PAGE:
Institutional Functions and Disparate Connotations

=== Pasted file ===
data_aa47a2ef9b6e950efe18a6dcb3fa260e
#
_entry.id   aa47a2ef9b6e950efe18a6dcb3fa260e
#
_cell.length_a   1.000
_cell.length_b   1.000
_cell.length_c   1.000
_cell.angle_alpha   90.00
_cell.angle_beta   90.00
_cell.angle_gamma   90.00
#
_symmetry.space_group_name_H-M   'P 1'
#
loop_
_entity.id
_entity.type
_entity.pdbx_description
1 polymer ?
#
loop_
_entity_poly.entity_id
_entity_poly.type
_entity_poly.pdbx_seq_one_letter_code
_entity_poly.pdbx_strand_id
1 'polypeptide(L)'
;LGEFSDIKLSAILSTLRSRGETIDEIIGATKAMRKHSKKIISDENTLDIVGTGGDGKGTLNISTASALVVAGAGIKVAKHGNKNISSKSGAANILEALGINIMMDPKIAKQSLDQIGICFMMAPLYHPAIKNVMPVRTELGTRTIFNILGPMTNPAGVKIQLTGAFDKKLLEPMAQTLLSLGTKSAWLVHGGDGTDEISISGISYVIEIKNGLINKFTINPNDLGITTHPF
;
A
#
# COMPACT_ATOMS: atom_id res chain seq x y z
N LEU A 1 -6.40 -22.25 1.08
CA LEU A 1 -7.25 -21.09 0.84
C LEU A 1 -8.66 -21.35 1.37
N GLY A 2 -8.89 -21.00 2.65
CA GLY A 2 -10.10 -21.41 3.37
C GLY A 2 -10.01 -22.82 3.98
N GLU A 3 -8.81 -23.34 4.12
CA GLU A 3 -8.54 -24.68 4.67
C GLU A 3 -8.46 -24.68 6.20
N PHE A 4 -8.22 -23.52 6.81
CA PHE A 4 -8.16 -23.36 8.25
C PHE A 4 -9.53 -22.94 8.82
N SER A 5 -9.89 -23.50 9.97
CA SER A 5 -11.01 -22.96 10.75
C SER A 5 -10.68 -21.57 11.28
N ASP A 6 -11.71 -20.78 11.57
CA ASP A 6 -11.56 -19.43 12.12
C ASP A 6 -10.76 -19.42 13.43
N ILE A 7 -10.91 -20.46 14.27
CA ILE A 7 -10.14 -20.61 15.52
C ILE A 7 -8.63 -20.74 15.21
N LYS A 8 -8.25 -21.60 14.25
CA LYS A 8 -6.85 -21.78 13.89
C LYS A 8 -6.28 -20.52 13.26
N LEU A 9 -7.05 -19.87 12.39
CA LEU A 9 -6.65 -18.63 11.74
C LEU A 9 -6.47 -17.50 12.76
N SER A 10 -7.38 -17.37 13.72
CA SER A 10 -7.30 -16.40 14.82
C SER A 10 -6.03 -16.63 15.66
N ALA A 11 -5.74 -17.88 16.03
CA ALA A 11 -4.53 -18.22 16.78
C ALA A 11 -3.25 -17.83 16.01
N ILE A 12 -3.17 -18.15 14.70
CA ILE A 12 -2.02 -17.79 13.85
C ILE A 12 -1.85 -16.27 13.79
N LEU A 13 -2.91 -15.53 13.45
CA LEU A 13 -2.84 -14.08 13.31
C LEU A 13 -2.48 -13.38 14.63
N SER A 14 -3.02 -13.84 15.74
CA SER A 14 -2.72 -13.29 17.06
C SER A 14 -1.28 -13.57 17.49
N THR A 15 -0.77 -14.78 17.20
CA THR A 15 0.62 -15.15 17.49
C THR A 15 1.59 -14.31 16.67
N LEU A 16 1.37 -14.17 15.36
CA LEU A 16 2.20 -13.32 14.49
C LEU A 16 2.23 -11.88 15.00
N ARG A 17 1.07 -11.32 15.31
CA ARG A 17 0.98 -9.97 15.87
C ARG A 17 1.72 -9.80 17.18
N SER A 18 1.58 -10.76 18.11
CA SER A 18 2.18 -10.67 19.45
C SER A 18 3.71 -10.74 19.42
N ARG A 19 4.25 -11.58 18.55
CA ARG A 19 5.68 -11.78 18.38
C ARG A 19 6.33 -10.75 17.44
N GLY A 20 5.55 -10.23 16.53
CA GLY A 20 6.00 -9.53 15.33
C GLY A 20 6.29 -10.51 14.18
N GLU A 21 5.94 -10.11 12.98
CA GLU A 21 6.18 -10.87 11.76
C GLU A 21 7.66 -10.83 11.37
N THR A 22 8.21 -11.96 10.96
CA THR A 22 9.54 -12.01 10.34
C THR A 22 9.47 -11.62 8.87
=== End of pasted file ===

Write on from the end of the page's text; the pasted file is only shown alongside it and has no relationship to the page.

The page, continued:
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In contemporary political and legal beliefs, the term civil law indissolubly provides perplexing connotations. Many harbingers ostensibly understand the term civil law as a substantive area of law which preluded in the times of Ancient Rome. Conversely, individual’s familiar and residing in common law jurisdiction understand civil law to be a private area of law which is non-criminal. In this essay I will be analysing the terms civil law, their institutional functions, and their disparate connotations, before reaching a conclusion as to why the term creates an area of misconception. Common law emanated from legal developments in early Middle Ages in medieval England, influenced by Anglo-Saxon law which was applied in British colonies. The fundamental reasoning for the system is the doctrine of precedent. In common law jurisdictions such as England and Wales, courts lower in the judicial hierarchy are strictly bound by decisions of senior appellate courts. This process, termed stare decisis is the crux of system, on the basis that it is unfair to judge similar situations differently. Such decisions are contained within yearbooks/reports termed case law. Civil law within this nature relates to a private category of law which is non-criminal; it is the legal mechanism whereby litigants can have their rights enforced (Slapper & Kelly, 2013). Torts, quasi-contract, property are all examples of civil law. Unlike criminal law, the purpose of civil law is not punishment per se, it is, however, concerned with remedying litigants who have been wronged by another’s act/omissions. Comparing both criminal law and civil law we notice another difference. Unlike criminal law, which evidential standard is based beyond reasonable doubt, the standard of proof in civil litigation is on the balance of probabilities; that is, more probable than not. In this sense, it is generally the claimant whom carries the burden of proof. Nonetheless, there are situations where this may reverse. For example, in a prima facie case, i.e. defamation case, the burden of proof will reverse onto the defendant to refute the claims therein. Civil cases are generally disputes between two parties or an organisation, a party whom commences a case is called the claimant, and the party that the action is being taken against is termed the defendant. If the claimant can prove on the balance of probabilities that the claimant wronged him/her, the defendant will then be liable for a form of compensation which is typically a sum of money. However, where the standard of proof is not met, one will be found not liable. Common law, as opposed to civil law, operates as an adversarial system; a challenge between two opposing adversaries before a judge, who acts as a moderator. In England and Wales, either-way or indictable offences are often adjudicated by a jury of ordinary people who will decide on the facts of the case. The judge then decides the appropriate sentence bases upon the jury’s outcome. Another noticeable difference between civil law and criminal law is the parties involved; unlike criminal law, cases are referred to by the parties of the litigation, for example, Smith v Jones. By contrast, criminal law styles cases as R v Jones, “R” in this sense relating to “Regina” – Latin for queen. Whilst the United Kingdom (UK) is a signatory to the European Union (formerly European Community), the jurisprudence emanating from the convention generally takes precedence over domestic law where there is a conflict. In addition, the Court of Justice of the European Union is, in theory, formed upon civil law principles, therefore, providing requirement to follow the principle of stare decisis (Slapper & Kelly, 2013). Moreover, it’s palpable that the deep grammar of the civil law paradigmatic brings with it perplexing connotations. In a common law jurisdiction, to the reasonably prudent layperson, the term civil law system would confuse. An unindustrialized, and more nuanced view, is that the term does not proficiently distinguish itself, consequently creating a simultaneous area of misperception. Noticeably, there needs to be a more context-specific approach to the terminology that surrounds us. While the area of substantive law implicitly relies on a conception of civil law, its namesake entails a series of complexions particularly to those whom reside in common law jurisdiction. By contrast, the term civil law further relates to jurisdictions who do not apply a common law approach, instead applying comprehensive coding and scholarly texts to proceedings - allowing courts to adjudicate more liberally. Nevertheless, consistency and certainty of the law must be fortified. Civil law is developed from Roman law, built by the Emperor Justinian in the sixth century, CE (Bamford, Tayleur and Verlander, 2013). Whilst common law relies on judicial precedent, the legal traditions in Europe, non-common law jurisdictions or non-Islamic countries give less weight to precedent, applying scholarly literature, legislative enactments and comprehensive coding to evaluate jurisprudential conditions. Such codes differentiate between categories of law: substantive law evaluates which acts are subject to criminal prosecution, procedural law establishes the technical aspects and prescribes which actions are to be construed as a criminal act, and penal law establishes the appropriate punishment. A well-worn example of the paradigm is the inquisitorial nature of a civil law system. Analogously, it is evident that the initiation of litigation segregates between the two jurisdictions. Whereas in common law jurisdiction it is the prerogative of a prosecuting authority (or sometimes individual), in civil law jurisdiction it is generally the judge’s role to initiate proceedings, provide formal charges and investigate the matters therein. Nonetheless, s/he is bound to conform to a framework of established and systematic set of codified laws. For example, in France, the Napoleonic code forbade judges from pronouncing general principles of law. Moreover, in analogy to common law, continental systems do not use jury trial, nevertheless, appoint judges who are appointed due to their area of expertise, not impartiality. There are, however, jurisdictions which rely on a pluralistic system; that is, they are mixed. For example, Malta is a country of mixed jurisdiction, compromising of a civil and common law one. Whilst the code was highly predisposed from the Code de Napoleon and Italian Civil law, British influence, including all colonies were influenced by English common law, particularly in Public law. Similarly, Quebec’s juridical nature relies on a mixture of common law and civil law where appropriate. The system, however, emanated following the 1763 Treaty of Paris which bestowed French Canada to Great Britain. However, the Quebec Act 1774 was implemented to ensure the system was pluralistic in nature, relying on English Common law, and civil law based on the Coutume de Paris. In conclusion, it seems fair to say that the term civil law carries perplexing connotations. Within its peculiarly jurisprudential origins, civil law encompasses adjudication by means of comprehensive legal codes. However, the term civil law in common law jurisdiction pronounces a mechanism whereby one can have their rights enforced in a court of law should they be wronged by another. Perhaps the most concise, intricate conclusion is that both legal systems provide great disparity within their approaches, and a more context-specific approach should be adopted to dispel any complexities within their ornate origins. Question 2 Driving without insurance Driving without insurance is a strict liability offence, meaning intention is not required in order to be convicted. Driving without insurance is a criminal offence pursuant to the Road Traffic Act 1987 s.143 (1) (a); the law requires a driver to have at least third party insurance in place before driving or parking a vehicle on a public highway. The penalties for driving without insurance are between 6 and 8 penalty points and a means-tested fine of up to £5000. However, the police do, in limited circumstances, have the authority to issue a £200 fixed penalty notice and six penalty points. That said, by not having insurance, Rex has exposed himself to civil liability under the tort of negligence. A pedestrian can claim compensation under the government’s agreement with the Motor Insurers’ Bureau (MIB) where the opponent is uninsured. It should be advised that although Rex does not carry insurance, that does not preclude action. The MIB will evaluate the claim, and look for recompense, therefore if Rex holds particular assets, a judgment can be enforced to levy said assets. Although the police may agree, the standard of proof is on a balance of probabilities which means the claimant will carry the burden of proving liability. Tablet Computer With reference to the tablet computer, whilst warranty may provide protections, as a matter of law the Sales of Goods Act will provide protection. Under the Sale of Goods Act 1979 (as amended), goods must be (1) as described; (2) of satisfactory quality;and (3) fit for purpose. Within the first six months, the burden lies with the retailer to provide the problem is not caused by a manufacturing default. Thereafter, the burden reverses on the customer. In addition, EU directive 1999/44/EC gives consumers a two-year warranty on new goods brought from retailers. When returning goods, the directive does not require the buyer to show the fault is inherent in the product and not down to their actions. Loud music Loud music within a home can be classed as a statutory nuisance. Naturally, one has the right to enjoy the luxury of their possessions; however, the balance shifts between this, and the neighbours right to enjoyment. By virtue of theEnvironmental Protection Act 1990, local authorities are obliged to take action to investigate complaints of nuisance noise made by residents. Where one is found to be causing statutory noise nuisance, they will issue a 'noise abatement' order. Furthermore, in England, the common law tort of private nuisance may apply. That is, the unreasonable interference with the use and enjoyment of one’s property. Such litigation looks at the realms of the standards of the average person. Nuisance claims are of strict liability; that is, it negates the requirement for negligence or tortious intent. The cases of Jones v Powell and Rylands v Fletcher set forth the requirements for such a claim for a potential claim, on the basis that said neighbour’s enjoyment of property was interfered with. Contract Claim By virtue of English contract law, there has to be an offer, acceptance and consideration with an intention to create legal relations. In order to have a legally binding contract, there has to be a meeting of the minds and an intention to create legal relations. From the narrative, it would appear that the requisite intentions of contract formation have not been met, therefore Rex would have no claim in contract. Bibliography Bamford, K., Tayleur, T. and Verlander, S. (2013). 17th ed. Oxford: Oxford University Press, p.56. Slapper, G. and Kelly, D. (2011). English legal system, 2011-2012. London: Routledge. Cases Rylands v Fletcher [1868] UKHL 1 Legislation Road Traffic Act, c.52. Available at: http://www.legislation.gov.uk/ukpga/1988/52/contents (Accessed: 24 October 2014) Sales of Goods Act 2979, c.54. Available at: http://www.legislation.gov.uk/ukpga/1979/54/contents (Accessed: 25 October 2014) EU Legislation Directive 1999/44/ec of the European parliament and of the council of 25 may 1999 on certain aspects of the sale of consumer goods and associated guarantee: Available at:http://eurex.europa.eu/legalcontent/EN/TXT/PDF/?uri=CELEX:31999L0044&from=EN (Accessed 24 October 2014)